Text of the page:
Why are there so many blank walls in public libraries these days? Is it because librarians have, despite decades of inculcation, conceived a dislike to the printed form? It seems unlikely.
I first discovered the phenomenon visiting the award-winning Thornton Heath Library in Croydon. The design in concrete and glass certainly looked impressive – but what happened to all the books?
There are people who might have said that was what a library was for – some of us still read after all (especially after the decline in ebook sales) but libraries are still slinging out the legacy of human knowledge, preferring us to dependent on knowledge via Google.
It is unfortunately also the trend for school libraries, blank walls, empty shelves, more iPads, especially those which follow trends most slavishly…
But the we had the good fortune to visit one of the biggest schools in West Sussex, where the school library has built up, among other things, an enviable local history book collection.
We asked the librarian how she had managed to swim against such a tide, and she said it was a matter of keeping your nerve when the library system instructs you to dispose of any books that haven’t been borrowed for six months.
It is precisely this kind of system that face so many people working in the public and private sectors – the mixture of online tickboxes, KPIs, targets and centralised controls that their managers rely on to monitor performance.
This is the ubiquitous system I have called Tickbox in my new book of the same name, and which explains – or so I argue – why we feel so badly let down by governments, services and companies alike.
Most of us know precisely what is wrong with Tickbox – that most of these measures or targets either miss the point or get finessed by managers. Those who can’t see it tend to be the elite forces who run the world – and who believe what they are told by the frontline. And who dream of automated systems that can manage organisations without what they fear are messy human interventions or decisions.
The result is that officials tick boxes to allow them to move on but where nothing has changed (as tey seem to have done at Grenfell Tower), or we get tickbox targets which focus on the wrong things because what we really want – love, care, education – isn’t measurable.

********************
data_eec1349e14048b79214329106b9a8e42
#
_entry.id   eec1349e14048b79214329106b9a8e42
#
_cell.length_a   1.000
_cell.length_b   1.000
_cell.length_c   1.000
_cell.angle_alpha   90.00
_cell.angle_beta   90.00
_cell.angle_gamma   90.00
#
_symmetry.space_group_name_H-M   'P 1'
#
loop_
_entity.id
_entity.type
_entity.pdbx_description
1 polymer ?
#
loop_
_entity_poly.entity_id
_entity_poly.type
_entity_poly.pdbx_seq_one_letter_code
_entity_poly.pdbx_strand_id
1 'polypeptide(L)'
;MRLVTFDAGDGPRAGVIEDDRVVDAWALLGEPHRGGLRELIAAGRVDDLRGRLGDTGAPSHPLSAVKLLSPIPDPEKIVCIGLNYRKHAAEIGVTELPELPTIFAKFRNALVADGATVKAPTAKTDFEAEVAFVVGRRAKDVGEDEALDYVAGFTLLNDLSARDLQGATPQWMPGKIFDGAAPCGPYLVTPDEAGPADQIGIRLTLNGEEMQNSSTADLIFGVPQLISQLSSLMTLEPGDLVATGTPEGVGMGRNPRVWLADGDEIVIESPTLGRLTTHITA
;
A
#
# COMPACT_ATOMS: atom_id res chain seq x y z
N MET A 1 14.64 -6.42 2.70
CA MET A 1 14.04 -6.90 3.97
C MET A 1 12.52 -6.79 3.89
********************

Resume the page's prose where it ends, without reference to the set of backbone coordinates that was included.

Or we find ourselves in a ridiculous complaints loop where is is impossible to talk to a real person who would understand our problem in seconds (try myHermes if you really want this kind of entertainment).
Or we get irritated by being asked on a five-point Likert scale how we would rate our latest minor interaction with the bank – where the rep ‘suggests’ that you might make it a 5.
Now the example of the school librarian is instructive because she just refused to throw the books away. And because it is all virtual, nobody seems to have complained.
Though, actually, we never asked her about that.
It is an excellent example of how we take back control of the world – though Tickbox has encouraged an administrative culture where nobody takes decisions. We just say no.
There are few enough examples of this in practice, certainly in the public sector. The Local Trust has been charged by the Big Lottery with giving away a million pounds each to 150 impoverished or isolated neighbourhoods, with the single proviso that local people come up with an agreed plan to spend it. That is the opposite of tickbox (tockbox perhaps).
More controversially, the Dutch healthcare system have developed its own method of ‘scrap sessions’, where staff get together to identify targets or tickbox bureaucracy that needs to go. We need something similar in the UK.
But we first need to name the problem – which is why I wrote the book. Tickbox is the machine those who run the world have created to manage things in their absence: we need to call it out and then switch it off.